Now if you only have one machine an individual license is cheaper. But if you do have an ipad an iphone a laptop a desktop, your wife has all of the above and your kid has a laptop this makes it all about the same price as office family and the mobile devices are free in this scenario. You also dont have to drop £300 every 3/4 years, just pay monthly.

    In the long run MS had to do something; office was so over priced that piracy had become the norm for a very high percentage. Who knows if everyone pays we may one say see a reflection of that saving. I wont hold my breath, but its possible.
    • Is it?

      All the reviews I have read, and personal experience, tells me that the annual cost will be much higher than purchased applications. Certainly, for private individuals the use of Office has just become a huge luxury; for SME's it has just become a serious expense (relatively), and large organisations and government I suspect will be paying considerably more each year. We are now looking at restricting individuals to only the apps they use daily - occasional use is too expensive now I suspect.
      I think that Ms and Google are about to rape the world. It's only clever marketing that is telling you all that this is a good idea.
      Oh, and please forget the issues of security and the problems of inadequate connectivity...
      • No, it's math.

        As i said, if you are the sole user on one device, office 365 isn't worth it.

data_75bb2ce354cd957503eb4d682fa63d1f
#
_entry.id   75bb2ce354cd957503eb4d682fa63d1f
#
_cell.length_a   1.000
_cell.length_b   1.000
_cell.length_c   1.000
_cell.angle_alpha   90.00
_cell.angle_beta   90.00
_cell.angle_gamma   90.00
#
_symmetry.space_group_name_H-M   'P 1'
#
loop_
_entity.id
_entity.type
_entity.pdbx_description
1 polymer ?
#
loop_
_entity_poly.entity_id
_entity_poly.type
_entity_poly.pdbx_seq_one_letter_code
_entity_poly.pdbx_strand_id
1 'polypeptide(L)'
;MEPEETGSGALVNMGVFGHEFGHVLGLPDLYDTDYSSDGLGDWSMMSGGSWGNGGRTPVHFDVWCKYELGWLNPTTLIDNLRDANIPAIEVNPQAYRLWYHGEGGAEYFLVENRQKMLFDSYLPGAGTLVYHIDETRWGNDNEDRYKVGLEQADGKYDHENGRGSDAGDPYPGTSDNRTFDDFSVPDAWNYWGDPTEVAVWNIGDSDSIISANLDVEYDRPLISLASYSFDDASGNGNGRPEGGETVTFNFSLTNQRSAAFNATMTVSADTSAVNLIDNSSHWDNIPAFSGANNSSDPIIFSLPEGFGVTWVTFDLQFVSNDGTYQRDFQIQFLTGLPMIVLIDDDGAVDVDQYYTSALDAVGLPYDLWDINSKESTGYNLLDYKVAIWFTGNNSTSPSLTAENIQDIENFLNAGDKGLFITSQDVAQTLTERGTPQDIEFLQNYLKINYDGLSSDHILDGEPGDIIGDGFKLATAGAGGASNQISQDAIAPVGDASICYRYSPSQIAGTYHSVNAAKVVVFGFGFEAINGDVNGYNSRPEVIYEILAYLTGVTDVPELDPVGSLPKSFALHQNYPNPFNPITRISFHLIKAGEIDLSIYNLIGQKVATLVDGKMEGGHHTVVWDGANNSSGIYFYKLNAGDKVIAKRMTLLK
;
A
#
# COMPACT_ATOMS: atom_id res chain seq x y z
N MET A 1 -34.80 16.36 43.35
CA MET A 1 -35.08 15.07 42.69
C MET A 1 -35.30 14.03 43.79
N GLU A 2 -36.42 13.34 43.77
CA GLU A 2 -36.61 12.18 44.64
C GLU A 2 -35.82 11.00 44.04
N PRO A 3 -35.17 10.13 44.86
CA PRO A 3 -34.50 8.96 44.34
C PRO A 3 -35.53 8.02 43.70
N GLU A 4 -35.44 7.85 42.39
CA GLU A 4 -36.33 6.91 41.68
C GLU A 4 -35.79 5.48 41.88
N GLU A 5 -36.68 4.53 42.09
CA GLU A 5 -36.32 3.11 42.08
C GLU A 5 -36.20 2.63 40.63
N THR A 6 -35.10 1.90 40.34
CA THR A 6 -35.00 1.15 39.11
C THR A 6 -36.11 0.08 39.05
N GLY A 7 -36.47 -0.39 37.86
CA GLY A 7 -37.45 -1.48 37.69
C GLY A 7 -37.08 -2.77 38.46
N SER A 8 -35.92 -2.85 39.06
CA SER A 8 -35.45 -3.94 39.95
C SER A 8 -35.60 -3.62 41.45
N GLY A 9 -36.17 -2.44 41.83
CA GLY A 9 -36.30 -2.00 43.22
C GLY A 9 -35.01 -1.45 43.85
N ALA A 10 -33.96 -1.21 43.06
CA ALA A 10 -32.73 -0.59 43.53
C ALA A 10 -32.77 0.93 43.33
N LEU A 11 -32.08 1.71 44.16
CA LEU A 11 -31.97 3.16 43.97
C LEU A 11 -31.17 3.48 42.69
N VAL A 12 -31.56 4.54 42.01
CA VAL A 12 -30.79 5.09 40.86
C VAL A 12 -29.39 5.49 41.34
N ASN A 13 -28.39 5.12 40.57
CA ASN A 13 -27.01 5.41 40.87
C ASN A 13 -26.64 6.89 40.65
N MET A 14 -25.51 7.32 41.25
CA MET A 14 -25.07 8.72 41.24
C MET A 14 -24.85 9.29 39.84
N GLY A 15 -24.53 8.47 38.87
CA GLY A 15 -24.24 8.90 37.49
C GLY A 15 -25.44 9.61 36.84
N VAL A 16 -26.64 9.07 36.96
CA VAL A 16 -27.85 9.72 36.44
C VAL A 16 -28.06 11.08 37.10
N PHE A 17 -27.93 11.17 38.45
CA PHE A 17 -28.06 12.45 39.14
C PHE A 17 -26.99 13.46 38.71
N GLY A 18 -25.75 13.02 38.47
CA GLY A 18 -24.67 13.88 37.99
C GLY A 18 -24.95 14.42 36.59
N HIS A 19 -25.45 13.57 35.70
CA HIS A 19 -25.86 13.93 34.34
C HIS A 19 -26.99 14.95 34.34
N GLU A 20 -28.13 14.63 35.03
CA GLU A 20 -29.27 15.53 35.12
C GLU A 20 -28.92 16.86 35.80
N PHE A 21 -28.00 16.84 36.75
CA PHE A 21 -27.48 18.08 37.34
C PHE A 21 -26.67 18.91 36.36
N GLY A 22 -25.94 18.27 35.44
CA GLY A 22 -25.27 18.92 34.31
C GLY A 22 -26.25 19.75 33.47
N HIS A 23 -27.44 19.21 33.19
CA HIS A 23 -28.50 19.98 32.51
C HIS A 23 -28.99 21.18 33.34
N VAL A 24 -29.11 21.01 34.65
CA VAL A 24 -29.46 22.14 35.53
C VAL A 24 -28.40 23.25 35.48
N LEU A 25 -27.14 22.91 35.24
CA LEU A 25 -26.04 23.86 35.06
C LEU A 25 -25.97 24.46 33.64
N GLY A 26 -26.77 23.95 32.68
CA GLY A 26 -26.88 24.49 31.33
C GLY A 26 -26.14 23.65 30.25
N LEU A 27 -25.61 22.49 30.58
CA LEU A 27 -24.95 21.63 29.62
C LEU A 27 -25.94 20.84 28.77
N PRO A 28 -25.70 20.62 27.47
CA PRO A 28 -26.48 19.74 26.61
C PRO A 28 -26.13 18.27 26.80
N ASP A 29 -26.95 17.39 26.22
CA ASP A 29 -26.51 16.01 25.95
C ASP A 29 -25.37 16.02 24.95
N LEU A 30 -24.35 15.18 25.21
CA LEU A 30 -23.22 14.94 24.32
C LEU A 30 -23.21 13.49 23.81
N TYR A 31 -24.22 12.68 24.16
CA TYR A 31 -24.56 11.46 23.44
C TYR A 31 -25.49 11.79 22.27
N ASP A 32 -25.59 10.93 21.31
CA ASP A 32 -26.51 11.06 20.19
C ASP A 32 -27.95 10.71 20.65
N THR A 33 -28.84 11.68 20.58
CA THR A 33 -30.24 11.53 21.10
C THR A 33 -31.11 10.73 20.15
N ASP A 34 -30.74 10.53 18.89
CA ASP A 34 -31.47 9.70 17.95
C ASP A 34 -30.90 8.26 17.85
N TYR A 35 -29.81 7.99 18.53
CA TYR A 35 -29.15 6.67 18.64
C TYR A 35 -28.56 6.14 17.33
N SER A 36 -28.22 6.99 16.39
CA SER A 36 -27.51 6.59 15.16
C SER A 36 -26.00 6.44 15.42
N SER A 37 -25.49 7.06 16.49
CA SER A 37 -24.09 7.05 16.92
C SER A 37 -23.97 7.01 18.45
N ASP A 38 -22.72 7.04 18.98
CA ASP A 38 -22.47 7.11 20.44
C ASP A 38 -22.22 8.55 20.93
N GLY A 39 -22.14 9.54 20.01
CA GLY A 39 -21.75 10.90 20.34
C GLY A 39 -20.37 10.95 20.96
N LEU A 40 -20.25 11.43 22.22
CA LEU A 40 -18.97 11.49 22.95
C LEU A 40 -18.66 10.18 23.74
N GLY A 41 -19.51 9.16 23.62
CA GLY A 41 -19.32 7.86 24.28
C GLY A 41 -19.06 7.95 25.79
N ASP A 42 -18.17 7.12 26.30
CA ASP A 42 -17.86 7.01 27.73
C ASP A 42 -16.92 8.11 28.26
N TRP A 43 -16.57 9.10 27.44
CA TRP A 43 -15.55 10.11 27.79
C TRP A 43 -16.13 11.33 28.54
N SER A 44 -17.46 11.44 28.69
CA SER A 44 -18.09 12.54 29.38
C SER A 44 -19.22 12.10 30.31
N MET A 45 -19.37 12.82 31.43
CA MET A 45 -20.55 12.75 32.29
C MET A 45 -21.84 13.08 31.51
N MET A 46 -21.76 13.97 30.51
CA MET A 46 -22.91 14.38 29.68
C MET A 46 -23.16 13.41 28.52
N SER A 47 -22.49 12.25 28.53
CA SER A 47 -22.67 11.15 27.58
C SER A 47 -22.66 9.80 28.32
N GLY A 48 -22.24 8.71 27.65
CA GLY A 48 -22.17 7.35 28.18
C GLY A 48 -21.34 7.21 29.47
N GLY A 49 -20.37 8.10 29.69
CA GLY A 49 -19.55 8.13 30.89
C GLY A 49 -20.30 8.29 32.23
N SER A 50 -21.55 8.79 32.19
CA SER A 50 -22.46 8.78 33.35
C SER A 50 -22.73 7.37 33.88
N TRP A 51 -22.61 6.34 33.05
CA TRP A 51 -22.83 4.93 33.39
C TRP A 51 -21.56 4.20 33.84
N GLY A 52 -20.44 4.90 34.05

If you have to buy a family pack AND you want it on your mobile and tablets it is worth it.

        Its really simple math.

        I did state quite clearly that i think office as a whole is overpriced and that there have been precious new features I've made use of in 19 years.

        I'm a linux guy, I mostly use focus writer and abiword, but until the existing status quo changes, MS office is just a tax you have to pay for many of us.
        • Does anyone really need a family pack?

          Does a family really need to have office installed on all of their computers?
          • If they don't

            I'd advise they get chromebooks n save a load.

            My wife needs it to open work emails and it's actually a requirement of my son's education course - office, even what font and formatting he should use. So we do. Others probably not... Do they need a laptop instead of an ipad?
          • they can just use Windows Rt to get it for free

            they can just use Windows RT to get it for free and also free in browser with and on mobile. Its the only ipad that needs subscription and i think they gonna reduce the price next year and so on. All software/hardware is pricey when it launched.